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It Ain't The Same Without The Amazins

NEW YORK - MAY 12:  Jose Reyes #7 of the New York Mets celebrates as he scores the winning run in the tenth inning against the Atlanta Braves after Carlos Beltran #15 was walked with the bases loaded at Citi Field May 12, 2009 in the Flushing neighborhood of the Queens borough of New York City. The Mets defeated the Braves 4-3 in ten innings.  (Photo by Jim McIsaac/Getty Images)
Delete AccountContributor IAugust 10, 2009

In Philadelphia, the mercury reached nearly triple digits today. In the world of baseball, the Phillies find themselves in yet another scorching pennant race atop the NL East.

Coming off a humbling three game sweep at the hands of the Florida Marlins, the Phillies were suddenly back in the position they found themselves the past two seasons.

Only this year their main adversary was not their friends from up north.

The intense rivalry that reached its fever pitch last September has been belittled to nothing. The New York Mets are not an obstacle for the Phillies this year on the road to another October.

For that, I am sad.

The late inning rallies. The bullpen implosions. The dominating pitching performances. The never ending trash talk.

You couldn't help but get caught in it.

On the heels of a World Series victory, this year, more than ever, set up the Phils and Mets for a pressure packed September.

Unfortunately, the most the Mets can hope for is to play spoilers.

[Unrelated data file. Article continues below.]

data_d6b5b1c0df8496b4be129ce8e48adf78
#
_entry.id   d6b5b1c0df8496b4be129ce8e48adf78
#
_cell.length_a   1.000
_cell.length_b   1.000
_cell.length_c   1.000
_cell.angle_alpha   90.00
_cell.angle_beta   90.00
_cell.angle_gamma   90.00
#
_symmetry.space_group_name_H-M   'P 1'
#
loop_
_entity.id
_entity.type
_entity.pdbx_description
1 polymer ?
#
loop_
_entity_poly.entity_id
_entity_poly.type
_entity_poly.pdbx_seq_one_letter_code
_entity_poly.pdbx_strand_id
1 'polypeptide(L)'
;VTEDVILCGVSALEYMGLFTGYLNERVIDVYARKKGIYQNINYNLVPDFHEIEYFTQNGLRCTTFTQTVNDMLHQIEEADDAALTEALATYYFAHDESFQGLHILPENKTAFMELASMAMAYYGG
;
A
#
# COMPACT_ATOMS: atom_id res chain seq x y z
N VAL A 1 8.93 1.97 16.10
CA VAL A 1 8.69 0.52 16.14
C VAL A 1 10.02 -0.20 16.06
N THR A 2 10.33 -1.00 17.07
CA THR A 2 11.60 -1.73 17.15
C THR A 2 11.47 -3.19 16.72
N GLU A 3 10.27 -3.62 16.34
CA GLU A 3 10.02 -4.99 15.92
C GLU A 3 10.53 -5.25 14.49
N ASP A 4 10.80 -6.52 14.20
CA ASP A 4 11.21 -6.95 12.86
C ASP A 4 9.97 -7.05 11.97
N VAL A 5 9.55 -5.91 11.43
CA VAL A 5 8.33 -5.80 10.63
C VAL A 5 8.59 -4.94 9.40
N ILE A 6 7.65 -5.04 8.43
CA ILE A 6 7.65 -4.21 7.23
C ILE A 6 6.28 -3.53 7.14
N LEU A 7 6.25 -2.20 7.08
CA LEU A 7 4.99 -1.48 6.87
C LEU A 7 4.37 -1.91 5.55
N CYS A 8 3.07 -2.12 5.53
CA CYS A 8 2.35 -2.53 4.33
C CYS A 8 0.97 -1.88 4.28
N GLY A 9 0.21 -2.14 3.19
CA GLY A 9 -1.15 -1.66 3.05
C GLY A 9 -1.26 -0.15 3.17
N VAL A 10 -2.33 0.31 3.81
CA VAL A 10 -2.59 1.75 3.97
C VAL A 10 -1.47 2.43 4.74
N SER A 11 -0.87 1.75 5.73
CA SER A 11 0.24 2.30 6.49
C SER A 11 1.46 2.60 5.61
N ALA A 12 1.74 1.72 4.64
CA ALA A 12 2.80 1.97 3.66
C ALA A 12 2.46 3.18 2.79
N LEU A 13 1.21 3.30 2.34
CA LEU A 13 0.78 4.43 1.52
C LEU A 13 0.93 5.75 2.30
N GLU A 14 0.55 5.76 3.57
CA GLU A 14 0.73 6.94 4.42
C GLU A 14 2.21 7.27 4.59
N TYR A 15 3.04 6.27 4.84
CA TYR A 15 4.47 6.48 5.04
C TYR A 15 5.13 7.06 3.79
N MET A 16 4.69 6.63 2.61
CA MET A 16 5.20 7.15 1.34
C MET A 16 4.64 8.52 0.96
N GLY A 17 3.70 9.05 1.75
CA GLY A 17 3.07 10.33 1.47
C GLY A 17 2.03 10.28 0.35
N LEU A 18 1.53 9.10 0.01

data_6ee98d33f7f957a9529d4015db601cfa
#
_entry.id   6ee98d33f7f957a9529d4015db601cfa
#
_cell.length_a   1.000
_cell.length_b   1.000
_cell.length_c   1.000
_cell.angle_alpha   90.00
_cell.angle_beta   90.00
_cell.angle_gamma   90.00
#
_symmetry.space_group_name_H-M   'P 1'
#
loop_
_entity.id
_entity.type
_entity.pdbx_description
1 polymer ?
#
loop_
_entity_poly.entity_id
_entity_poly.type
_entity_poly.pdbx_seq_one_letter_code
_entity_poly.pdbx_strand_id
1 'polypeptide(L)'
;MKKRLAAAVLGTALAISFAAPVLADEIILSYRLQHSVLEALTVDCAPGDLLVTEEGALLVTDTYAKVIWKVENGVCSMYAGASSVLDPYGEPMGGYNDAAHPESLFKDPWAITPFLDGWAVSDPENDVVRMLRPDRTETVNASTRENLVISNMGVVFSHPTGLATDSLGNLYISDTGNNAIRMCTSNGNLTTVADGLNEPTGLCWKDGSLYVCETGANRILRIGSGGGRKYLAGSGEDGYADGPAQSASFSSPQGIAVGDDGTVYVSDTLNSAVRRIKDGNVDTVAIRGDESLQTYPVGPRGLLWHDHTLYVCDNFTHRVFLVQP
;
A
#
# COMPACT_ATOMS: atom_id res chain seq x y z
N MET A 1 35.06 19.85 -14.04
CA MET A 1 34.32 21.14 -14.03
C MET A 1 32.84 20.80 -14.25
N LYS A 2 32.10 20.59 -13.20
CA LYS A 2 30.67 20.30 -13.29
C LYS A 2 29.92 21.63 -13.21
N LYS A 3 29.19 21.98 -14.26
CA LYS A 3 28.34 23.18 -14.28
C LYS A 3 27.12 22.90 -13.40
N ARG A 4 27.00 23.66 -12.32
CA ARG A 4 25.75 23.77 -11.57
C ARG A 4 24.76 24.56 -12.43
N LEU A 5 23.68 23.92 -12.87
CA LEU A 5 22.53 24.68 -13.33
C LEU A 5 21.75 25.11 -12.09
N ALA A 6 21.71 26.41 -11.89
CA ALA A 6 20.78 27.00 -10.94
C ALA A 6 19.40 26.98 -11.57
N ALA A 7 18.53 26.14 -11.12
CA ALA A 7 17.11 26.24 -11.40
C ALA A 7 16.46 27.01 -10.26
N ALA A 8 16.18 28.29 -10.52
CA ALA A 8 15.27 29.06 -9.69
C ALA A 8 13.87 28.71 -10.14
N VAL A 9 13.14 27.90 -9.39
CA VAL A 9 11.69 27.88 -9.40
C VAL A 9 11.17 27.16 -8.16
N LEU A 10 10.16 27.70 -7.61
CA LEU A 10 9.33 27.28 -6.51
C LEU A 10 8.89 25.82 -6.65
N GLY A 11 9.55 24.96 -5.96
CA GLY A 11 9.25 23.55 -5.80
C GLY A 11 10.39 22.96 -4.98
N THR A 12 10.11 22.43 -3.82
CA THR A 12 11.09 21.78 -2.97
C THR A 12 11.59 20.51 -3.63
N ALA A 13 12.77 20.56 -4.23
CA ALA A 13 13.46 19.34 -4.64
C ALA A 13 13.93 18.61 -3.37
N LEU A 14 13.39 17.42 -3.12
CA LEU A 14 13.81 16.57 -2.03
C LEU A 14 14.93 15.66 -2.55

Of course, how could anyone expect the Mets to compete with several of their top players such as Jose Reyes, Carlos Delgado, JJ Putz, and Carlos Beltran all firmly entrenched on the pine with a litany of injuries?

A season is obviously wasted when Jeff Francoeur is second in ABs for those Mets.

The intense play on the field was obviously the spark that started the flame between the two passionate fan bases. The smack talk only further perpetuated the rivalry.

But that was September. That was the pennant race. That's what baseball was all about.

A game that is innately flawed - teams threw the World Series, mounds were raised, balls were juiced, players were juiced - all of it was forgotten for a few balmy, September nights.

Nights that transformed to pure symphonies for one fan base, and for the other, well, good luck sleeping.

In a game of monotony, the rivalry was out of the norm. It increased the intensity. It drew media attention. It made the game fun.

Now the Phillies find themselves hoarding off the likes of the Marlins, who couldn't draw 30,000 fans if they gave away the tickets, and the Braves, who simply don't have the firepower to compete for the top spot.

The Mets were the perfect partner for the Phillies. The close proximity and relatively evenly matched teams made for a poetic war. A war I hoped to enjoy at least one more year. A war that made for dramatic ending after dramatic ending.

A war that will hopefully spill into next season.

Dear Mets, please come back.

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